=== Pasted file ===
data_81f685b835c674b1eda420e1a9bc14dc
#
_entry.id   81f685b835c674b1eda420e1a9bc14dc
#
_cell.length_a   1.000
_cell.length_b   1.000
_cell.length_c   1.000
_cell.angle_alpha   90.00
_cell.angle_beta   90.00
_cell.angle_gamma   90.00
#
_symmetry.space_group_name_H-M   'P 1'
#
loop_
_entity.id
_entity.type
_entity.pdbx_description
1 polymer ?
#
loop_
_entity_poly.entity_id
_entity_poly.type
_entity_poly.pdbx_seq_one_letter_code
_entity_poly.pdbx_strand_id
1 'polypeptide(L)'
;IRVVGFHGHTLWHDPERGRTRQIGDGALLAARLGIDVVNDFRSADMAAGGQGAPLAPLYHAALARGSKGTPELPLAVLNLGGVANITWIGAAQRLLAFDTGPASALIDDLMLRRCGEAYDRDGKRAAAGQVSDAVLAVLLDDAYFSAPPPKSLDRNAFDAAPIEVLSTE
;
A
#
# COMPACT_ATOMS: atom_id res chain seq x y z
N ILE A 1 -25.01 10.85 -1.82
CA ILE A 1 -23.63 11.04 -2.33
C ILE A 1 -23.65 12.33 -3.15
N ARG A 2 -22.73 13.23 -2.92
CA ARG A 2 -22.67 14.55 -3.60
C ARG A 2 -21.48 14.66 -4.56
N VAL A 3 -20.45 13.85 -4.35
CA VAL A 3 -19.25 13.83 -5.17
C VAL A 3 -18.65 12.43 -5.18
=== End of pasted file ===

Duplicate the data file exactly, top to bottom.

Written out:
data_81f685b835c674b1eda420e1a9bc14dc
#
_entry.id   81f685b835c674b1eda420e1a9bc14dc
#
_cell.length_a   1.000
_cell.length_b   1.000
_cell.length_c   1.000
_cell.angle_alpha   90.00
_cell.angle_beta   90.00
_cell.angle_gamma   90.00
#
_symmetry.space_group_name_H-M   'P 1'
#
loop_
_entity.id
_entity.type
_entity.pdbx_description
1 polymer ?
#
loop_
_entity_poly.entity_id
_entity_poly.type
_entity_poly.pdbx_seq_one_letter_code
_entity_poly.pdbx_strand_id
1 'polypeptide(L)'
;IRVVGFHGHTLWHDPERGRTRQIGDGALLAARLGIDVVNDFRSADMAAGGQGAPLAPLYHAALARGSKGTPELPLAVLNLGGVANITWIGAAQRLLAFDTGPASALIDDLMLRRCGEAYDRDGKRAAAGQVSDAVLAVLLDDAYFSAPPPKSLDRNAFDAAPIEVLSTE
;
A
#
# COMPACT_ATOMS: atom_id res chain seq x y z
N ILE A 1 -25.01 10.85 -1.82
CA ILE A 1 -23.63 11.04 -2.33
C ILE A 1 -23.65 12.33 -3.15
N ARG A 2 -22.73 13.23 -2.92
CA ARG A 2 -22.67 14.55 -3.60
C ARG A 2 -21.48 14.66 -4.56
N VAL A 3 -20.45 13.85 -4.35
CA VAL A 3 -19.25 13.83 -5.17
C VAL A 3 -18.65 12.43 -5.18